Basic Tips on Securing Your Cloud Hosting Account

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Security is an important aspect of hosting services and running a website. The safety and smooth operations of your site depends so much on how secured your cloud hosting account really is. It also depends on the web application or CMS platform you are using as well as various other aspects. We are going to review some of these aspects and how you can secure your cloud hosting account in this article.

A Strong Password

I know this may seem like a simple tip that anyone knows, but you’d be surprised to know how many hosting accounts still use generic passwords such as “12345678” and “password”. Even worse, a lot of site owners still use their date of birth and other easy-to-guess information as their passwords.

This is definitely not the right approach to take. Malicious software and hackers can easily get into your hosting account or your CMS platform to do harmful things. It is better to secure your accounts from the start than to clean up the mess once your site has been hacked.

Another important tip to remember is to use different passwords – and preferably different usernames – for your cPanel account, domain manager account and the admin account of your CMS panel. If a two-factor authentication is provided by your cloud hosting company, activate this feature for an added measure of security.

Firewall and Port Configurations

If you are using a shared cloud hosting, this is not something you need to worry about. The cloud hosting company will do all the hard work for you, setting up the right firewall configuration for the entire cloud server and opening just the necessary ports for maximum security. If you use a cloud VPS, however, the task may be something you need to do yourself.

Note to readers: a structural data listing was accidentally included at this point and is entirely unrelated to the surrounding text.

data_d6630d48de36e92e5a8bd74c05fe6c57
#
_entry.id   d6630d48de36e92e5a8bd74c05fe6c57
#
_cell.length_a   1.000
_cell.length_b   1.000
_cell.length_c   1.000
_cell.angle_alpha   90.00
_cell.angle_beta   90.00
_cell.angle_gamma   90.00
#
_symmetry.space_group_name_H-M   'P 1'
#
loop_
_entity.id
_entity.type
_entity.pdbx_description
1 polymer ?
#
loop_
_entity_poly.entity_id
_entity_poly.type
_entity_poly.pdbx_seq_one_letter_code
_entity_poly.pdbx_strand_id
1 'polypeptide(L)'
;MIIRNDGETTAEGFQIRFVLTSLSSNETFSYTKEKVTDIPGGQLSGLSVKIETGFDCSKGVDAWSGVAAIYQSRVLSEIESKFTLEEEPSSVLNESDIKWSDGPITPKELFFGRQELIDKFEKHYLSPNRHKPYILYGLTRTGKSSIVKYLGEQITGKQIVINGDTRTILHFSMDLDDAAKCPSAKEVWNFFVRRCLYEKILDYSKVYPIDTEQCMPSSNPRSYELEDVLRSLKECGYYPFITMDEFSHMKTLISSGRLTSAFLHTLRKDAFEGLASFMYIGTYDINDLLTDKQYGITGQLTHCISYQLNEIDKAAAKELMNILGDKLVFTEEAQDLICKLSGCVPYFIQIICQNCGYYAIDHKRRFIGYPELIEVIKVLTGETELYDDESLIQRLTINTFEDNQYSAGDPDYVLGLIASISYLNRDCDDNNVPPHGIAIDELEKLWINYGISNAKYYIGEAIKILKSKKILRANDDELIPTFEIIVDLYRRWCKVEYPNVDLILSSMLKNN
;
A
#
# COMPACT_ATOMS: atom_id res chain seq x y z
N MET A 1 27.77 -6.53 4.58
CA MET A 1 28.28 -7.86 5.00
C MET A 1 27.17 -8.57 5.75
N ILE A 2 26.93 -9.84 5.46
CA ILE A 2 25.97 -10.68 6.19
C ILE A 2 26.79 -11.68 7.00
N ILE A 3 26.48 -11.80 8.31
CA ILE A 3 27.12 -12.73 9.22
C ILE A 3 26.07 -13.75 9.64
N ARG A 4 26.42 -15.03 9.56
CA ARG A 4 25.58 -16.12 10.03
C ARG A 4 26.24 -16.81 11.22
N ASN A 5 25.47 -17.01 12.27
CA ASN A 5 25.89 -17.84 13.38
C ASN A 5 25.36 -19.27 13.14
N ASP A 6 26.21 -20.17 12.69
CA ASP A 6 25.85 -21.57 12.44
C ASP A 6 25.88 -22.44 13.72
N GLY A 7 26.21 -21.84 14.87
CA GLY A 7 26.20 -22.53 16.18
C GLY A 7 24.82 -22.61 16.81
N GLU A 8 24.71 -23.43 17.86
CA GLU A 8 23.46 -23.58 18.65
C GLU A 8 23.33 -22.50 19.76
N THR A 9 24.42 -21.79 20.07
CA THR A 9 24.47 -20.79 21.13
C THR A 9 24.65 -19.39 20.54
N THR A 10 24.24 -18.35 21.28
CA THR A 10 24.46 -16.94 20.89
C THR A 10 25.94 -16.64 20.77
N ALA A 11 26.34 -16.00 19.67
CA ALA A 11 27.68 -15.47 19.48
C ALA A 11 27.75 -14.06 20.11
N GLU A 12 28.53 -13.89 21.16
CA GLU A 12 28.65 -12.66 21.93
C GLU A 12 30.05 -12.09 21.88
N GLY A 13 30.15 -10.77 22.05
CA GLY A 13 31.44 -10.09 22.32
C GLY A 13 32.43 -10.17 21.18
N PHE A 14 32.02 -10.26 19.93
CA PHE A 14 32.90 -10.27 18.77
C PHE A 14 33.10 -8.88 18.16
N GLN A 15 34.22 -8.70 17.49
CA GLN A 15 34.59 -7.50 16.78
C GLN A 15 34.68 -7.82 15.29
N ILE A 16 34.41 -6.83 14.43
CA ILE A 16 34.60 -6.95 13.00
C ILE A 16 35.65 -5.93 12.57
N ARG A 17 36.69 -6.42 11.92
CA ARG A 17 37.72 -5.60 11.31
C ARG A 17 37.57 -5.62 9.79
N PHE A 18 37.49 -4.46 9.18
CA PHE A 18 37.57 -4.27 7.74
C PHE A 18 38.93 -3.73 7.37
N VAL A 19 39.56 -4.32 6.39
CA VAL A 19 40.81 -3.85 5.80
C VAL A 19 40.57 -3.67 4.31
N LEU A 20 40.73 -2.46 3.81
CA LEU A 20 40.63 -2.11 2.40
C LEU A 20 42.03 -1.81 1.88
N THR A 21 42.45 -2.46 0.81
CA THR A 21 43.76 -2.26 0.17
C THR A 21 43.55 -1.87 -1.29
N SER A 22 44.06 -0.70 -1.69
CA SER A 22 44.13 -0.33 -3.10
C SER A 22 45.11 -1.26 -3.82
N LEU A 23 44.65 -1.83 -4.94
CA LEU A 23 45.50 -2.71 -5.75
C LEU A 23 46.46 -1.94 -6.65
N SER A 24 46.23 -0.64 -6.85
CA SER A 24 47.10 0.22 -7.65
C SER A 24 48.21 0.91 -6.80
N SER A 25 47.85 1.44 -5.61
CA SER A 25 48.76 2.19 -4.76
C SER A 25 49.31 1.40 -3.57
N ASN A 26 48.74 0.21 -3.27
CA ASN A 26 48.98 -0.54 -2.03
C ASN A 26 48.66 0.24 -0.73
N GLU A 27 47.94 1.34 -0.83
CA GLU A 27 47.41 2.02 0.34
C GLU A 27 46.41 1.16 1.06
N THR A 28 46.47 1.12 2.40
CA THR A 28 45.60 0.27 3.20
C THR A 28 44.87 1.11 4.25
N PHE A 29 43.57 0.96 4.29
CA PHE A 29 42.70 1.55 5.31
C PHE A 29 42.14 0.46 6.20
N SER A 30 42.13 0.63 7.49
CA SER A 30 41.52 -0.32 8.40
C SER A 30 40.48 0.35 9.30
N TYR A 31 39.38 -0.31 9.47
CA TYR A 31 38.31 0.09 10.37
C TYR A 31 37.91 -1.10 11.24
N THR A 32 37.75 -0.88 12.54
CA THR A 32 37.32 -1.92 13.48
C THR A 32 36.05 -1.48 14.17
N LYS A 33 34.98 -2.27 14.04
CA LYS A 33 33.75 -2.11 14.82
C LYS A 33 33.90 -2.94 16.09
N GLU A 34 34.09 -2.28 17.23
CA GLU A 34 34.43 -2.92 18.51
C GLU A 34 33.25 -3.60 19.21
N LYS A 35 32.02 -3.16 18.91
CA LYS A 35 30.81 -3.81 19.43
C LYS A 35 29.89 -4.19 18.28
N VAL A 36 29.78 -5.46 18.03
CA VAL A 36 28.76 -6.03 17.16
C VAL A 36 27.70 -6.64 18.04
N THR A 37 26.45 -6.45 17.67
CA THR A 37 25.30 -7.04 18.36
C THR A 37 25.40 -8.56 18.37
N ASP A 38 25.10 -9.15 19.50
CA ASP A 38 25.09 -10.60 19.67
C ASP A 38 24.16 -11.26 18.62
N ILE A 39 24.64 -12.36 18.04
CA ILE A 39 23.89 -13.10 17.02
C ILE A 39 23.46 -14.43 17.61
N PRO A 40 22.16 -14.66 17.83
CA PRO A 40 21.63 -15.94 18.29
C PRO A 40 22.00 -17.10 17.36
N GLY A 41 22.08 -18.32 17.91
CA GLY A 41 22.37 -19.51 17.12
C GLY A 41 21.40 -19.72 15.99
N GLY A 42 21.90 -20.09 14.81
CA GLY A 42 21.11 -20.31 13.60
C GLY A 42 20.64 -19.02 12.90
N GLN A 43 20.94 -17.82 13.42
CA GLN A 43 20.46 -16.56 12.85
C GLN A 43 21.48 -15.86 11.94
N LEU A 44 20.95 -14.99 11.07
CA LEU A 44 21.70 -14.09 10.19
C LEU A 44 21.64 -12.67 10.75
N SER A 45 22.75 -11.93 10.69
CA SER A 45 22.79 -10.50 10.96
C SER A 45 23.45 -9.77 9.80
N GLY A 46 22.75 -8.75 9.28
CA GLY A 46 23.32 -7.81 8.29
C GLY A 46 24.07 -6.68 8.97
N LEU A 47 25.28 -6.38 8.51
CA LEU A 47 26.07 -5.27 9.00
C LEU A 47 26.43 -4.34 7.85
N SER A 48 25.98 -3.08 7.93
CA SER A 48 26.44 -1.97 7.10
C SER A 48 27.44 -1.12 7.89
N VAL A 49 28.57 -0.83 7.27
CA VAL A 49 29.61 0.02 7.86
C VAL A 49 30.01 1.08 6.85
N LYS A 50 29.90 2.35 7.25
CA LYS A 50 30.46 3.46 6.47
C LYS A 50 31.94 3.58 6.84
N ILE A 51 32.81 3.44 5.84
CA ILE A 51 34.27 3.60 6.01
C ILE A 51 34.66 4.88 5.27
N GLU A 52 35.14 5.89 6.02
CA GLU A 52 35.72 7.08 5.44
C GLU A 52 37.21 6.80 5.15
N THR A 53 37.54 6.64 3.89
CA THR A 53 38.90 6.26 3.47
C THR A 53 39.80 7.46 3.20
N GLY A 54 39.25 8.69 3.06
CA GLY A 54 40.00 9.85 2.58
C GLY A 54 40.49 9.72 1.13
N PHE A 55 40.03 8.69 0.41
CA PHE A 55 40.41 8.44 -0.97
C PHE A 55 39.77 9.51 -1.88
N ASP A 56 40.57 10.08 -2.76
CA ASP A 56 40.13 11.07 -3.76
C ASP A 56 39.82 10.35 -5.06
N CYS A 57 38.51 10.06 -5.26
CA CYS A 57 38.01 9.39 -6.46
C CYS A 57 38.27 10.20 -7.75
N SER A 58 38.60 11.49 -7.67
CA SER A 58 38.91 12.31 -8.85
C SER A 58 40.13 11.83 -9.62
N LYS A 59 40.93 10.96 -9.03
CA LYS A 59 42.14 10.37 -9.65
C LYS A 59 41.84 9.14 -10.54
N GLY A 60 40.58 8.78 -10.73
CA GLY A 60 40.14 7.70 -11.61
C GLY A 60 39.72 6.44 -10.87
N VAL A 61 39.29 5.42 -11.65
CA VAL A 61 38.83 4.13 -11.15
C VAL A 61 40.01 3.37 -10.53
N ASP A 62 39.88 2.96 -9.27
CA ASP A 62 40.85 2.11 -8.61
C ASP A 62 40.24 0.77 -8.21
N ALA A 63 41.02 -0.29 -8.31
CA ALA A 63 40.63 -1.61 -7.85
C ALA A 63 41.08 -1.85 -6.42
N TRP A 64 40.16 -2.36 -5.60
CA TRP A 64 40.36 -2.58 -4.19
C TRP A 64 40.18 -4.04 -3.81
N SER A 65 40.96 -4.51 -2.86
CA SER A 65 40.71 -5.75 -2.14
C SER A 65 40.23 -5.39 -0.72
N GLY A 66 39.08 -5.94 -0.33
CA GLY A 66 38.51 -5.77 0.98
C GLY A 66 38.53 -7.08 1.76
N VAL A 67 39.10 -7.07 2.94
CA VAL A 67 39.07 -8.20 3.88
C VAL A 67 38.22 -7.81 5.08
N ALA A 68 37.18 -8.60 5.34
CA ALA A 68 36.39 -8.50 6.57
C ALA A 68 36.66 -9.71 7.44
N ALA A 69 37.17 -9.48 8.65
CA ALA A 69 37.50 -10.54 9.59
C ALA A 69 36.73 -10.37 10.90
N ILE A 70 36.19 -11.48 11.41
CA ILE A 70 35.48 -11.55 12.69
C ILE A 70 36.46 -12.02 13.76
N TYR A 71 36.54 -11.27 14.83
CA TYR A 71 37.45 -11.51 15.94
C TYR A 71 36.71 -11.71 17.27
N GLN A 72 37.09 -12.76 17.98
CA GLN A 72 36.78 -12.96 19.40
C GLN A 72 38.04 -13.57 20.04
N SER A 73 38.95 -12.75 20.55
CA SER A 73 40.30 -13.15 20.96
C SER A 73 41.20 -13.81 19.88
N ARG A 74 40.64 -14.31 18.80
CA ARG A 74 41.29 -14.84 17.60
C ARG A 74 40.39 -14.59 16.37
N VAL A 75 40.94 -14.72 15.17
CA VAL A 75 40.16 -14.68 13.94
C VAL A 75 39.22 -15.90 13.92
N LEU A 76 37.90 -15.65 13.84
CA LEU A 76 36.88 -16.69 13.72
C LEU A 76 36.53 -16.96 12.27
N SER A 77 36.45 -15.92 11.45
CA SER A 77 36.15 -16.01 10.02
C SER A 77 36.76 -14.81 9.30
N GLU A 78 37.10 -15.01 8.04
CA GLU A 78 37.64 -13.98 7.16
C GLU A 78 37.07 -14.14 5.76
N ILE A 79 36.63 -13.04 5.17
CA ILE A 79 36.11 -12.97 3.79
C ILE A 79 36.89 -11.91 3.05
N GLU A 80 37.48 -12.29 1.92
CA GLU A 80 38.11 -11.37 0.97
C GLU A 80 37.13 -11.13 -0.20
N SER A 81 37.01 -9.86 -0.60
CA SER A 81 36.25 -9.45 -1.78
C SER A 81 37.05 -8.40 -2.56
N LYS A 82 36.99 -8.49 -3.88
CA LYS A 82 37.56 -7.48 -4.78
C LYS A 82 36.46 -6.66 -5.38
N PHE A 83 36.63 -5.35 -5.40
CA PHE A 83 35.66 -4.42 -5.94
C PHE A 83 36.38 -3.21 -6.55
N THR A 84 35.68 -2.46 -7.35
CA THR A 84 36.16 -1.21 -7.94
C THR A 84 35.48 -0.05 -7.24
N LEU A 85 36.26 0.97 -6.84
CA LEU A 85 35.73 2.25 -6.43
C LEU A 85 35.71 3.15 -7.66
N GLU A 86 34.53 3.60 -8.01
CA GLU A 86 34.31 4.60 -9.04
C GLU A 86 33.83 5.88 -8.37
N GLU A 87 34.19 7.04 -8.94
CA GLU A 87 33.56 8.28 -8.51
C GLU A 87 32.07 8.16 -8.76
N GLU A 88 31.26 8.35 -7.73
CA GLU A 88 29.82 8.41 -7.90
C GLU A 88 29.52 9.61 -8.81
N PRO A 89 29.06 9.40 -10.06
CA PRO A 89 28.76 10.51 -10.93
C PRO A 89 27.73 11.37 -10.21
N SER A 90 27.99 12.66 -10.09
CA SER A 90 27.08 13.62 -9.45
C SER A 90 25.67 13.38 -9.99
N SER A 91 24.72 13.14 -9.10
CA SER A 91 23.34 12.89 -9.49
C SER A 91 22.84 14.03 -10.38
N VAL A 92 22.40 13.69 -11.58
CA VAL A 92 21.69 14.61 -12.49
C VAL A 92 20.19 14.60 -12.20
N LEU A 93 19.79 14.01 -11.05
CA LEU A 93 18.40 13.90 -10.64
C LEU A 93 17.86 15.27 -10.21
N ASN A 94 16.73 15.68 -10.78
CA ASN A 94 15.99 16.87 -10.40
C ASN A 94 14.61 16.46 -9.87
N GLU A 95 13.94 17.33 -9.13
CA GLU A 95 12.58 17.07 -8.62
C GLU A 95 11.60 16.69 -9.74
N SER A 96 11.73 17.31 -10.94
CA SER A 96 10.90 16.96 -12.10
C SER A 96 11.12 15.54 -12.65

There is no surefire way to configure a firewall and ports for maximum security. Each CMS platform or web application requires different ports to be open. You also need to look at other services you use on the server. Emails, for instance, requires additional ports (usually ports 143, 993 and several others) to be open and accessible.

When I first set up my own VPS account, I learned the hard way that this is not something for amateurs. There are a lot of tutorials to follow out there and a lot of server administrators that offer their services. You can either follow a tutorial that works best for you or hire an experienced administrator to get everything set up properly.

Services and Roles

The next step is to take a look at the services running on your server or cloud hosting account. Essential services such as HTTPD or Apache, MySQL, mail-related services, antivirus and firewall are usually running constantly in the background. There are also additional services designed to do different things. You may have FTP daemon running, for example. When you need to upload files or manage your cloud hosting space, FTP can be very useful indeed. Once you don’t need it anymore, however, keeping it running will not only use up valuable server resources, but also pose serious security risks.

You can turn off services you are not using to increase security. The same can be said to users and user roles. Root access must only be allowed with a security certificate instead of the standard password login. This limits logins to select computers or SSH terminals only. Other than web-related users – usually marked www-data – you should not grant access to your server.

File and Folder Permissions

Never, and I seriously mean NEVER, take the shortcut of setting all file permission to 777. I once did this during testing, thinking that it is the easiest way to ensure my web application can access and modify the necessary files. Unfortunately, as easy as this may be, it is a HUGE security risk.

You are basically allowing every user to modify and execute files on your server. It is not a wise thing to do, since this could lead to all sorts of things. A malicious script can easily change front-end files to spread viruses or capture user data. Setting file and folder permissions correctly as just as important as having a strong password in the first place.

Most CMS platforms and web applications have each file it uses already preconfigured to work with the correct permission. You may have to change the ownership of the files and folders when installing the script. Static files can be set to read-only; images, for instance, don’t really need to be modified once they are uploaded.

Follow these basic cloud hosting security tips and you will have a good start with securing your account. There are still a lot to do in order to fully secure your cloud hosting account and maintain its level of security, so stay tuned for more updates right here on this site.